71 Food & Drug L.J. 519 (2016)
First Amendment Limits on Compulsory Labeling

handle is hein.journals/foodlj71 and id is 535 raw text is: 





                 First Amendment Limits on

                      Compulsory Labeling


                           NIGEL BARRELLA



                                   ABSTRACT


   Government-mandated   labeling requirements have a long history, and are used
extensively by FDA   in regulating the industries under its jurisdiction. All such
requirements can be  characterized as a form of compelled speech,  opening the
door to First Amendment  challenges. And some  of these challenges, depending on
the nature of the labeling requirement, have even been successful.


   Under  Zauderer v. Office of Disciplinary Counsel of Supreme  Court of Ohio,
regulations that compel disclosure of information will, in many cases, merit only
very limited First Amendment  scrutiny-less, even, than most other regulations of
commercial  speech, which receive a type of intermediate scrutiny. The labeling
requirement  that can  best avoid  or overcome   a First Amendment challenge,
therefore, will follow the example of the regulation described in Zauderer. For
example, Zauderer applied its lower scrutiny by noting that the compelled speech at
issue was  a  disclosure of  purely factual and  uncontroversial  information.
Conversely, a successful First Amendment challenge to a labeling requirement will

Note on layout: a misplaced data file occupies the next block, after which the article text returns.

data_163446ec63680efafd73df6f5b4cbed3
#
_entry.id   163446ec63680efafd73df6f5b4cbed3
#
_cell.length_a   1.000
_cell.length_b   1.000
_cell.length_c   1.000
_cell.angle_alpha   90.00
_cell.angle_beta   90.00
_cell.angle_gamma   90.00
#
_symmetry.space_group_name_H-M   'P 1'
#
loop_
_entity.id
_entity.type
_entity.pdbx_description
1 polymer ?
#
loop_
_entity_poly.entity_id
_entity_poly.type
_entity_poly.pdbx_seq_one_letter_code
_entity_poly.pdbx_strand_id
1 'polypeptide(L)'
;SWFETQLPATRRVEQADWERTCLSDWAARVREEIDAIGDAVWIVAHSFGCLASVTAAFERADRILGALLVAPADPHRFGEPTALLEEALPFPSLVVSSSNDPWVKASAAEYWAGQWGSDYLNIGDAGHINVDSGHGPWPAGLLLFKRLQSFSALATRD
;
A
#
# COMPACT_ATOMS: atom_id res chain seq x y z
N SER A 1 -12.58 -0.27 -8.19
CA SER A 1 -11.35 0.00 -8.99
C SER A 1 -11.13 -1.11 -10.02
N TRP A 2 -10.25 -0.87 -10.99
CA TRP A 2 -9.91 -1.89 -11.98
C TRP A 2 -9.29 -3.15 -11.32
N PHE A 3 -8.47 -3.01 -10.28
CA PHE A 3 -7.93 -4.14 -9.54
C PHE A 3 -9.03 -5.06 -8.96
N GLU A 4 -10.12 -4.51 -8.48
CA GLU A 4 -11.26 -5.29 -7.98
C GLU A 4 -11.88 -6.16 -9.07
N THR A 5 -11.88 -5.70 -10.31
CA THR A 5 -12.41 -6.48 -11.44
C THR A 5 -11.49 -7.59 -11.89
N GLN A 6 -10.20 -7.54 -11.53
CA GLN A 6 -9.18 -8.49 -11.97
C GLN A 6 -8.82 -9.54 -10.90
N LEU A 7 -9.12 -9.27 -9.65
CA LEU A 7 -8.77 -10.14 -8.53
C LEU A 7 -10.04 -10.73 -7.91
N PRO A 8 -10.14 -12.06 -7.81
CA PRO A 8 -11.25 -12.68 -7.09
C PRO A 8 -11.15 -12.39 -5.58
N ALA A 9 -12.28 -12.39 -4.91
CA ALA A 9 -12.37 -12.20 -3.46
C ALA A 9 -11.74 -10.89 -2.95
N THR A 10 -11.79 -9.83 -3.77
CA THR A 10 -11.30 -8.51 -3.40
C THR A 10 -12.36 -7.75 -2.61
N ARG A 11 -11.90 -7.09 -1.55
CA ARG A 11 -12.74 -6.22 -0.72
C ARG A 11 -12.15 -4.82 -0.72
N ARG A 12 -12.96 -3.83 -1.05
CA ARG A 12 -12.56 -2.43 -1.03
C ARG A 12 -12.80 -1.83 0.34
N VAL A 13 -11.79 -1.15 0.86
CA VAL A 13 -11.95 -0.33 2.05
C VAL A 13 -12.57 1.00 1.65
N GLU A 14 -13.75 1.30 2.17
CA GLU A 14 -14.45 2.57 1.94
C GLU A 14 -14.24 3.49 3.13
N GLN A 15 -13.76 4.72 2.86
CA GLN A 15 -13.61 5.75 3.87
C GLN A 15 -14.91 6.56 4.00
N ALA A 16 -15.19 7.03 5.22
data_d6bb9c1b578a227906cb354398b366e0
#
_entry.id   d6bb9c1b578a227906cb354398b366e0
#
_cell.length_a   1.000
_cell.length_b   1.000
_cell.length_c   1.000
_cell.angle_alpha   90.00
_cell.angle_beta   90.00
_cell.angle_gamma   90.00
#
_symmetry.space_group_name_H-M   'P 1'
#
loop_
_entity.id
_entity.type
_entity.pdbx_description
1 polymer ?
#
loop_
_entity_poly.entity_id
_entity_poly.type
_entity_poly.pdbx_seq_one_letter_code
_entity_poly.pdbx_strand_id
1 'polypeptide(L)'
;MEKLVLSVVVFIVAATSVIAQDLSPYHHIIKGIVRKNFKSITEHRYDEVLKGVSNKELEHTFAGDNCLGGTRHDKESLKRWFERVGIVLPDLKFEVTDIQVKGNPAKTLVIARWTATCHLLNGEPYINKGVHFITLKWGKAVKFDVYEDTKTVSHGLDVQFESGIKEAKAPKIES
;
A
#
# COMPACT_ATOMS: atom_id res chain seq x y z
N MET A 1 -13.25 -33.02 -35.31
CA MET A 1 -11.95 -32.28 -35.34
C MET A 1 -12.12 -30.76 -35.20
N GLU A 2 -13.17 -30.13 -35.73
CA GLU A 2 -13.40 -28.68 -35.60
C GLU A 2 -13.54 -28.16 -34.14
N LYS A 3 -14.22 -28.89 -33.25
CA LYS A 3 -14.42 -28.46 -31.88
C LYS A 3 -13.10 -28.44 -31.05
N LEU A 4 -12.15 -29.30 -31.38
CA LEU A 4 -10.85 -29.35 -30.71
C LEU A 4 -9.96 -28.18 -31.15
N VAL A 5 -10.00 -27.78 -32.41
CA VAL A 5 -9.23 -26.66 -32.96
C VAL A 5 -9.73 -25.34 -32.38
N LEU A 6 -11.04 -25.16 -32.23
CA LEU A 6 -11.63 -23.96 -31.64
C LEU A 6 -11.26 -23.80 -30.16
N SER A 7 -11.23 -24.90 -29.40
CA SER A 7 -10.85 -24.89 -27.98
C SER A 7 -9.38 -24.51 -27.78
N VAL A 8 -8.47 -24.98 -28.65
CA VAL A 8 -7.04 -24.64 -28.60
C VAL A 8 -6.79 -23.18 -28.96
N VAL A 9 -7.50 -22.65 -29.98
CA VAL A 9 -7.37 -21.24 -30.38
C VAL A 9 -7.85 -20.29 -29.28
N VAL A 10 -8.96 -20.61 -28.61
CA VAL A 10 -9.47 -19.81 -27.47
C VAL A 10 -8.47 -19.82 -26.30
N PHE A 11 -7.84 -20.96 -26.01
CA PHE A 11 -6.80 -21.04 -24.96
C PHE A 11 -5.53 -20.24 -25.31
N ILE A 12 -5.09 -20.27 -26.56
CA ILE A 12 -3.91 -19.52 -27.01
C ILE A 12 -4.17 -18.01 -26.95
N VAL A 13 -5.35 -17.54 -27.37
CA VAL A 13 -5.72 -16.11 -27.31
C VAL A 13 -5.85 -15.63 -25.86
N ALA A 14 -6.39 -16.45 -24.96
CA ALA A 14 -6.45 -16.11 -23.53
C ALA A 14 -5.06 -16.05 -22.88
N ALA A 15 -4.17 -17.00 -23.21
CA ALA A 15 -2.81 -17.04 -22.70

often involve an argument that the labeling requirement is outside the scope of what
the Zauderer Court contemplated: so, for example, one may argue that a compelled
disclosure is either  not factual or  else controversial, putting it beyond
Zauderer's reach.


   After briefly reviewing the major Supreme Court cases that establish the levels of
scrutiny for commercial speech and  compelled disclosures, the paper will discuss
how  the various elements of Zauderer have been analyzed by several lower courts,
and  how  some courts have  distinguished Zauderer in the context of labeling and
other mandatory   disclosure laws. In particular, the paper will focus on  cases
involving  First Amendment challenges to food, tobacco, and drug labeling
requirements-some successful,   some   not, and some   ongoing-including   cases
challenging FDA,  USDA,  and state-level labeling requirements.





     .Nigel Barrella is a solo practitioner in Washington, D.C. He would like to thank his fellow panelists
at the FDLI Constitutional Challenges Symposium, Sabrina Adler, Stuart Pape, Bert Rein, and Allison
Zieve, for a lively debate and their valuable feedback, and would also like to thank the many symposium
participants for the same. Special thanks also to Peter Barton Hutt for his encouragement and contagious
enthusiasm for scholarship in this field.


519

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